Fifty years later, the documentary Children of Giant looks at the making of Giant—in the very town where the residents who participated and witnessed the making of this great American classic were actually living the controversial themes in the movie. Award-winning documentary filmmaker Hector Galán weaves in rare clips and photos from the feature film with the voices of the Mexican American and Anglo townspeople, cast, and crew. The documentary captures this fascinating conjunction of art and real life in the summer of 1955, providing a remarkable opportunity to look into the prevailing attitudes of the time through a giant Hollywood prism.

        • Director: Hector Galan
        • Executive Producers: Hector Galan, Carolyn Pfeiffer
        • Producers: Karen Bernstein, Evelyn Ledesma Galan

        - From Children of Giant Fact Sheet, PBS International


        Time Allotment

        90 -120 minutes + Assignments

        Learning Objectives

        Students will:

        • Explore the multiple “identities” that are part of their own experiences
        • Understand the meaning of Intersectionality and the history and value of this perspective
        • Examine how each of their identities intersect in their lives and shape the interactions they have in the world
        • View clips from Children of Giant and understand the role intersectional identities played on and off screen
        • Create an Infographic and/or diagram that illustrates and celebrates their own Intersectional Identities

        Prep for Teachers

        Facilitation Note: This lesson plan addresses important and challenging social issues with the goal of engaging students in active discussion and debate. Please review all of the materials and media associated with the lesson and adjust as necessary for your classroom community. The Teacher Resource INTERSECTIONALITY 101 by Olena Hankivsky, PhD, is a useful primer on Intersectionality and provides additional context and discussion prompts for class activities (PDF link:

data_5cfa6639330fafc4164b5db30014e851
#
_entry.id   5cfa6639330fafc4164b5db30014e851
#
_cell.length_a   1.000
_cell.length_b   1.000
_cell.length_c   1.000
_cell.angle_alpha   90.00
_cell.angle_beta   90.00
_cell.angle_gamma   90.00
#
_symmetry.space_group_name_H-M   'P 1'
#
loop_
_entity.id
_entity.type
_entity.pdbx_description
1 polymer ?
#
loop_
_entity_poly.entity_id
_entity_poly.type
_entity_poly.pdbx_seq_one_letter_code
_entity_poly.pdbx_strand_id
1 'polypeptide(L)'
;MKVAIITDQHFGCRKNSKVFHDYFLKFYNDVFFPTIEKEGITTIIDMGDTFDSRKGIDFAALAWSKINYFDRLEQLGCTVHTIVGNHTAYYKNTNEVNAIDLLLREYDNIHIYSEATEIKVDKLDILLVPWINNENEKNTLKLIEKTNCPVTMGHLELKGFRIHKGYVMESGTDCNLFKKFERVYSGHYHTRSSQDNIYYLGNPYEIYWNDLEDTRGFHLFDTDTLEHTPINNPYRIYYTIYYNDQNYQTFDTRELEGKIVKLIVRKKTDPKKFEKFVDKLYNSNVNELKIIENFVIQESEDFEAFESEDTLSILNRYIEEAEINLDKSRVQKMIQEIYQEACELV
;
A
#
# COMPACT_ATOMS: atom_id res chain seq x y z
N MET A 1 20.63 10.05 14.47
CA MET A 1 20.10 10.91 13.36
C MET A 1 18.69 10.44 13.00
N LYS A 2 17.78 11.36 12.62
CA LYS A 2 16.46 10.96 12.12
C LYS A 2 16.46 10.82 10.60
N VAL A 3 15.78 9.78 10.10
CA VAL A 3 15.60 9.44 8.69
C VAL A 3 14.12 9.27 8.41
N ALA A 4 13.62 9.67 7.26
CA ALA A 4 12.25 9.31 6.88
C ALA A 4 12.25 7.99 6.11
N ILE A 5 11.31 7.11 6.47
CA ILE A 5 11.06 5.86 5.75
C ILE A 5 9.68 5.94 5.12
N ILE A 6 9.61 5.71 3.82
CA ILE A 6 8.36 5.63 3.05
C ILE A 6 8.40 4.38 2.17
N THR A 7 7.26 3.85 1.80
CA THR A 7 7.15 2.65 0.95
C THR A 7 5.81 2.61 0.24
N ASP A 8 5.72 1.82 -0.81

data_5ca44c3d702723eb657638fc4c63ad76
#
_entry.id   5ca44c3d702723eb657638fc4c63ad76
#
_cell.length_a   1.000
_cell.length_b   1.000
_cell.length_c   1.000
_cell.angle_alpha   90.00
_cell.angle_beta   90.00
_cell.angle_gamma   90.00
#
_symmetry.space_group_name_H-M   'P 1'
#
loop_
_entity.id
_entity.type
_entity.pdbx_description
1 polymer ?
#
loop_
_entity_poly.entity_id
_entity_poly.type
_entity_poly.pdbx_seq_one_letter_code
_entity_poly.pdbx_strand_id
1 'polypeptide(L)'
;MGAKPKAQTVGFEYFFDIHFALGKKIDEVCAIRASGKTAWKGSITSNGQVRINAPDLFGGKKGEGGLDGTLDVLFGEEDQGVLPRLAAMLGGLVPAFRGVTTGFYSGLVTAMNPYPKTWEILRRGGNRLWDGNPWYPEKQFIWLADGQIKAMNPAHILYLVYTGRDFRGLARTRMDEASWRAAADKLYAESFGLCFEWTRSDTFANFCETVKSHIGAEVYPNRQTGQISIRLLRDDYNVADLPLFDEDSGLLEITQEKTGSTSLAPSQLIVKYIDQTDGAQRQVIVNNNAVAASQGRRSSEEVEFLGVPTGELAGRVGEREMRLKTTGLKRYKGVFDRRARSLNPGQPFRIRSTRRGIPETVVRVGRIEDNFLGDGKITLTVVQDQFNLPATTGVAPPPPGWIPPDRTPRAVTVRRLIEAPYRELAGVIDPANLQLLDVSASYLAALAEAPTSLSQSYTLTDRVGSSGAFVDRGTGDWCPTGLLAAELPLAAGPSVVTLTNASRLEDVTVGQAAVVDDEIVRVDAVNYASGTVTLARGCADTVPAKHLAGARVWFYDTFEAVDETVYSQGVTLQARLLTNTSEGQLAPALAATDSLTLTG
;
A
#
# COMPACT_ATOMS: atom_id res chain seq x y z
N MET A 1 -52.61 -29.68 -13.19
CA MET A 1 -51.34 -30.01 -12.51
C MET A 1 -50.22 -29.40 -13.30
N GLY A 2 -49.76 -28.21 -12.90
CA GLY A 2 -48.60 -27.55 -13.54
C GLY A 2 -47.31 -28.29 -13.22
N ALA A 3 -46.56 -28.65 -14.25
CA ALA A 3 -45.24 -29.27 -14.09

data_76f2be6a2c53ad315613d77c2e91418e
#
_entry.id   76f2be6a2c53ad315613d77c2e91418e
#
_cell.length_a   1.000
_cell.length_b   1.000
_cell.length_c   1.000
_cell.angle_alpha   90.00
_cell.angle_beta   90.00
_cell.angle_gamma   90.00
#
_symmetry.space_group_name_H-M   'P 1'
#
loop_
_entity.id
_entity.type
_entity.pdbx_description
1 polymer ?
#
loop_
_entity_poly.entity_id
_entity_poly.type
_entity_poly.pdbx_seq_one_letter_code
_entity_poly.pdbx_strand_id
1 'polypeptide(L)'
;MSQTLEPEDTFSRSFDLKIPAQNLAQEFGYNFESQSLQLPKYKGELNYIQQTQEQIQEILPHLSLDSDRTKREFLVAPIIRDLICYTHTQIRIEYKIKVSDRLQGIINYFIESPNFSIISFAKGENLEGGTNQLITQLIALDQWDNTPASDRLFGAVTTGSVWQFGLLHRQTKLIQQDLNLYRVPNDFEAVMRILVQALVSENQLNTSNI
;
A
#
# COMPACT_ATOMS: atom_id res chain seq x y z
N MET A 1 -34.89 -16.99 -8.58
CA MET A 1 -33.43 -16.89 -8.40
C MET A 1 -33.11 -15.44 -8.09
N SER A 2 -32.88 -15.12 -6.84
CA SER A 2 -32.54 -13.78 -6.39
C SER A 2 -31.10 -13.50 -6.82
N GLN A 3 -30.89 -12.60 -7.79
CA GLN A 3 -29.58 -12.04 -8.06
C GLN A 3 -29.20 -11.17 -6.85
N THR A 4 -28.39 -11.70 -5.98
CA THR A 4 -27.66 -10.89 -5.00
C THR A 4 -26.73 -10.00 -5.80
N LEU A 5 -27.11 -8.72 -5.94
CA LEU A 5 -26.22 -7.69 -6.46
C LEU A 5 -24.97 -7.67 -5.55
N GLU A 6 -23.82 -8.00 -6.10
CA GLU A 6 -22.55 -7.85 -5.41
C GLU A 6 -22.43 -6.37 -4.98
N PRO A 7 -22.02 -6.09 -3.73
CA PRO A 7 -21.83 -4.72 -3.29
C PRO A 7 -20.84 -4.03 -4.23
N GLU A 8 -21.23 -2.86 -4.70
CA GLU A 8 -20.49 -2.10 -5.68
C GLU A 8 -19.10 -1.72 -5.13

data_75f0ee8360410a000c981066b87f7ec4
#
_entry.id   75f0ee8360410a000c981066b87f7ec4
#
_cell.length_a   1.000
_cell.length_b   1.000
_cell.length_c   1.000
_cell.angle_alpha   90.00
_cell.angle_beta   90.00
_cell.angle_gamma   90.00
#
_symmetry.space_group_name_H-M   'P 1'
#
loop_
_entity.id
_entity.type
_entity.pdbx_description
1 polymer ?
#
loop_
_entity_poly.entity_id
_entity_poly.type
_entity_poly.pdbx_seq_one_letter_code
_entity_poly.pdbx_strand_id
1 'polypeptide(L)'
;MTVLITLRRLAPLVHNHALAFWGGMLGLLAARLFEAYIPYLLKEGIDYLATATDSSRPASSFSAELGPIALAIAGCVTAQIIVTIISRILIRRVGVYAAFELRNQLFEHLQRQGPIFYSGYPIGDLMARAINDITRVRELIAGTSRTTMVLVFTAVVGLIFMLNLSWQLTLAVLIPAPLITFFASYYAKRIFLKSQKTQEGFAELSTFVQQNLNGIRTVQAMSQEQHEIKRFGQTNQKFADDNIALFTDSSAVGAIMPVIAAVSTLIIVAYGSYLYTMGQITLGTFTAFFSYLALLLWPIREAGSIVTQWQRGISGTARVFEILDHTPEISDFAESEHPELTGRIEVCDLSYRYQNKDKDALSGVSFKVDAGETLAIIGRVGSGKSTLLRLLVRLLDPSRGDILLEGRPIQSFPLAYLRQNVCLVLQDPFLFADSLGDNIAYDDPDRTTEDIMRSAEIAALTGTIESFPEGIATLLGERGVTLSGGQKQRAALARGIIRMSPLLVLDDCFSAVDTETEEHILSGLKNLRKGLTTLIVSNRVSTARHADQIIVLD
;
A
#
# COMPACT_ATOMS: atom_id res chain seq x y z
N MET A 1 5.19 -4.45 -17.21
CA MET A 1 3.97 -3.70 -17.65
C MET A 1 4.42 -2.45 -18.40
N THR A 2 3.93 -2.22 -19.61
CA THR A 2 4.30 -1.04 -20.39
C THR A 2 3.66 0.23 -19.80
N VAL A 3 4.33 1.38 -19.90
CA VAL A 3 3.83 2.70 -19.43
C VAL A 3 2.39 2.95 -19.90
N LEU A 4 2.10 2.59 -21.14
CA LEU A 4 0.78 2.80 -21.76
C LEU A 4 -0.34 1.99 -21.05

Explain that this lesson will deal with some complicated issues about identity, but students are encouraged to engage in open discussion and maintain a feeling of safety in the classroom. Reinforce or establish Ground Rules to guide the lesson’s activities and discussions. Have the Ground Rules read aloud and discuss each one. Emphasize that disagreement is acceptable but personal attacks are not. Revisit the Ground Rules throughout the lesson and reinforce a constructive atmosphere. During the Brainstorming activities, remind students that the goal is to examine the complexity of our social identities, and NOT to use this as an opportunity to reinforce stereotypes or social/cultural bias.




        Media Resources


        Introductory Activity

        DO NOW – WHO AM I?

        Time: 15 Minutes

        You will need: writing paper, white/blackboard, pens/pencils, STUDENT HANDOUT A 

        Summary: Students will consider the multiple “identities” that are part of their own experiences. They will understand the meaning of Intersectionality and the history and value of this perspective. 

        • Preparation: Post the following definition in a visible area of the class (white board, Kraft paper, etc.) before students arrive: Identity - The set of qualities and beliefs that make one person or group different from [or the same as] others. (Adapted from Merriam-Webster Online Dictionary for Kids)
        • When students arrive instruct them to read the definition and rewrite it in their own words. Then, ask for volunteers to share their work with the class.
        • Have students think about all of the “identities” that relate to them and give them two minutes to brainstorm and list as many as they can. (Let them know that this is a private brainstorm, and they will not be required to share their responses, if they prefer not to.)
        • Ask students to raise their hands if they listed more than one identity. More than two? More than three?